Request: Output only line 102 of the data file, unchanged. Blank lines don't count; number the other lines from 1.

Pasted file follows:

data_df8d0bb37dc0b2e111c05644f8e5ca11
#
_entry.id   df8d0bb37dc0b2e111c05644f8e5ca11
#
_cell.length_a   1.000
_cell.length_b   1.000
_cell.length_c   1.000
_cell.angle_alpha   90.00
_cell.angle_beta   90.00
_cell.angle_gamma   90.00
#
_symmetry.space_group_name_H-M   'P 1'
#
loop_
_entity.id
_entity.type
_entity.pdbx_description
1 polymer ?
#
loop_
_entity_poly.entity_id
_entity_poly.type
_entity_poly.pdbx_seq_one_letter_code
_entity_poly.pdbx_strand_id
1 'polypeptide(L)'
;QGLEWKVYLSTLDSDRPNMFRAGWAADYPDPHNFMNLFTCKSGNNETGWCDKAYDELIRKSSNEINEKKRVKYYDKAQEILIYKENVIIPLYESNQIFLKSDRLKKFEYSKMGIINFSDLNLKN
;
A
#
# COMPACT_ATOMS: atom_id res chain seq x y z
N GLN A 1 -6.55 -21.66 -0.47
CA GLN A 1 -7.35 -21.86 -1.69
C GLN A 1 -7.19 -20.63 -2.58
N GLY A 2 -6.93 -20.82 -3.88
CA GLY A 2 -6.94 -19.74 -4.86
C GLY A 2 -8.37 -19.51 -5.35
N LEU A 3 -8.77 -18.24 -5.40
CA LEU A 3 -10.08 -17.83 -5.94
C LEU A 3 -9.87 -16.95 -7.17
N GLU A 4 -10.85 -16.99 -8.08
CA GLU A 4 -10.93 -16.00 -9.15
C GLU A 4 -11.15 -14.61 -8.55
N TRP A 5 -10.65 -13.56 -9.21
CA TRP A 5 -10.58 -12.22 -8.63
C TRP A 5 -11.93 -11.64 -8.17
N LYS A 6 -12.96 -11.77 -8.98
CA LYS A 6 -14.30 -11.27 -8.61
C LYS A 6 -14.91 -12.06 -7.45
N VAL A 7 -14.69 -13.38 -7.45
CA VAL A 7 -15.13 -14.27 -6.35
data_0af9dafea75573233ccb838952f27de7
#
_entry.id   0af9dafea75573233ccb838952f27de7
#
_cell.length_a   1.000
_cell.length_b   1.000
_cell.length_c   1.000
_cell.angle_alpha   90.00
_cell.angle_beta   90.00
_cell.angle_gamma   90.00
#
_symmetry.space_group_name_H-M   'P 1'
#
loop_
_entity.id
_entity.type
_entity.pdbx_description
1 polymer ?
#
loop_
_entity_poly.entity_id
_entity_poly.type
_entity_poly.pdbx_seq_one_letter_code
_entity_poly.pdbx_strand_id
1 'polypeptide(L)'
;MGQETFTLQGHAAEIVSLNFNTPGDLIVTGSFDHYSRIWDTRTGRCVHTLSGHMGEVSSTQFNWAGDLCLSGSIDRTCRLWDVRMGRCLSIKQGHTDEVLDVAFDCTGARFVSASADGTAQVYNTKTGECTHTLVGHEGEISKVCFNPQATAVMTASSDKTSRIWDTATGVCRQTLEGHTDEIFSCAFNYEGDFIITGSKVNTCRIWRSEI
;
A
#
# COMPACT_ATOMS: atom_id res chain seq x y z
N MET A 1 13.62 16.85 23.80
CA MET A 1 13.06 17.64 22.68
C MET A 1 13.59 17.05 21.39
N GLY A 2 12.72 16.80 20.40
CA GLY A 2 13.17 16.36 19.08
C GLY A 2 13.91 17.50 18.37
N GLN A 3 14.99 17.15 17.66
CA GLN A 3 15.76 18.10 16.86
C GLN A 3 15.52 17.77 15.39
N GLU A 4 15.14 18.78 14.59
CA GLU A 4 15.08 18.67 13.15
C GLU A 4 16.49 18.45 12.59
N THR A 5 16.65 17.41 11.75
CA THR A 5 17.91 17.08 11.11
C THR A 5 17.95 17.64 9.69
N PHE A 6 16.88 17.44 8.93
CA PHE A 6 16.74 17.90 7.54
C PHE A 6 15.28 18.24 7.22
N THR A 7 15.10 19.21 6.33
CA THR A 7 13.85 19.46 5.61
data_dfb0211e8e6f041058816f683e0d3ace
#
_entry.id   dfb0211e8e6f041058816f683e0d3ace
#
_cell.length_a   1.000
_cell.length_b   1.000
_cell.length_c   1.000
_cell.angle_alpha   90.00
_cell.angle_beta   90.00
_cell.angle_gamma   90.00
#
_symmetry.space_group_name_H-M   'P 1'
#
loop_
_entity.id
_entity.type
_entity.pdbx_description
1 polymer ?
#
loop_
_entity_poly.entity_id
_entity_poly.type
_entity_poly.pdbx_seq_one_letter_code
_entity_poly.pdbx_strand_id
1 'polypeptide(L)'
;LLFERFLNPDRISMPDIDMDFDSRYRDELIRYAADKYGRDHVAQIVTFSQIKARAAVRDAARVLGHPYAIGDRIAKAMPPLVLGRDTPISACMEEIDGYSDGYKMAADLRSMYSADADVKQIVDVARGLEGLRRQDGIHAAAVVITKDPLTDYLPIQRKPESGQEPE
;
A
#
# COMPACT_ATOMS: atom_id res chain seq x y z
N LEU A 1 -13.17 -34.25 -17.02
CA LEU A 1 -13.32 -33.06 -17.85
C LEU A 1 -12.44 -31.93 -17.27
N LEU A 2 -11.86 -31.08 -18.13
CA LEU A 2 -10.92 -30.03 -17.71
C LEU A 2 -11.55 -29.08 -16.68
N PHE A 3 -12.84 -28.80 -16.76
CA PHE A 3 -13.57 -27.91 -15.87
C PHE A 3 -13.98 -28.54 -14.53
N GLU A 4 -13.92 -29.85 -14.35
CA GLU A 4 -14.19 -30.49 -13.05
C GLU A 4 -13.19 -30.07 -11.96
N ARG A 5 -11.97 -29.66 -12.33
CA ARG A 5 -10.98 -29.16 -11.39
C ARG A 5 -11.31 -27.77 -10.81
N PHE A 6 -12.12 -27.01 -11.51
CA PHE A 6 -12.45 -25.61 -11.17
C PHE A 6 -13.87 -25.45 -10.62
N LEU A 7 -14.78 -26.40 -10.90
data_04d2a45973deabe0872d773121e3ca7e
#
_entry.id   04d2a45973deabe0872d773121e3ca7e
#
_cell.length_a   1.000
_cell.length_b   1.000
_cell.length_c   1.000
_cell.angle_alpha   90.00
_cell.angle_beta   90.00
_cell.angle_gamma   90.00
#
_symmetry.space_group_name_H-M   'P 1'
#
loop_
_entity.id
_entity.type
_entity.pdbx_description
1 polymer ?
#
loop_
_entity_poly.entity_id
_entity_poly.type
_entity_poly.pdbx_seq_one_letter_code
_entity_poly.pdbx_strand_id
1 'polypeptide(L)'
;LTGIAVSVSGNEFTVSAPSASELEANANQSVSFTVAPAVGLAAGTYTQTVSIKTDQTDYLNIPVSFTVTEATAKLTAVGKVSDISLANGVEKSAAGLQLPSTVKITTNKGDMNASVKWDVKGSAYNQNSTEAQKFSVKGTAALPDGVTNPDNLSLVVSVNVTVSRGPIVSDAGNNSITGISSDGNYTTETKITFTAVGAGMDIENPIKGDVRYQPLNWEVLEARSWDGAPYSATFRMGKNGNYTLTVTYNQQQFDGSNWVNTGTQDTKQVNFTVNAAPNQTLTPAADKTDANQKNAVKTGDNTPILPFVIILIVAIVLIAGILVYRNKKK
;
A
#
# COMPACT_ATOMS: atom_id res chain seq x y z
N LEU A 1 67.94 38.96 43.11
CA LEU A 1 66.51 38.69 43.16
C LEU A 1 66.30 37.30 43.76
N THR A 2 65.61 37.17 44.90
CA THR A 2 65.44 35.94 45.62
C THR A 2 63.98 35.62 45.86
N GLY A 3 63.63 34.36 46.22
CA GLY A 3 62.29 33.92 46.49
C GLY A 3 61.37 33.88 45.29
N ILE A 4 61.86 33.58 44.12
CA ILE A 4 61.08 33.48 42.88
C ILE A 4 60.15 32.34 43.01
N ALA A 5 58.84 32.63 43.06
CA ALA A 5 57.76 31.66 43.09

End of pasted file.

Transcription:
#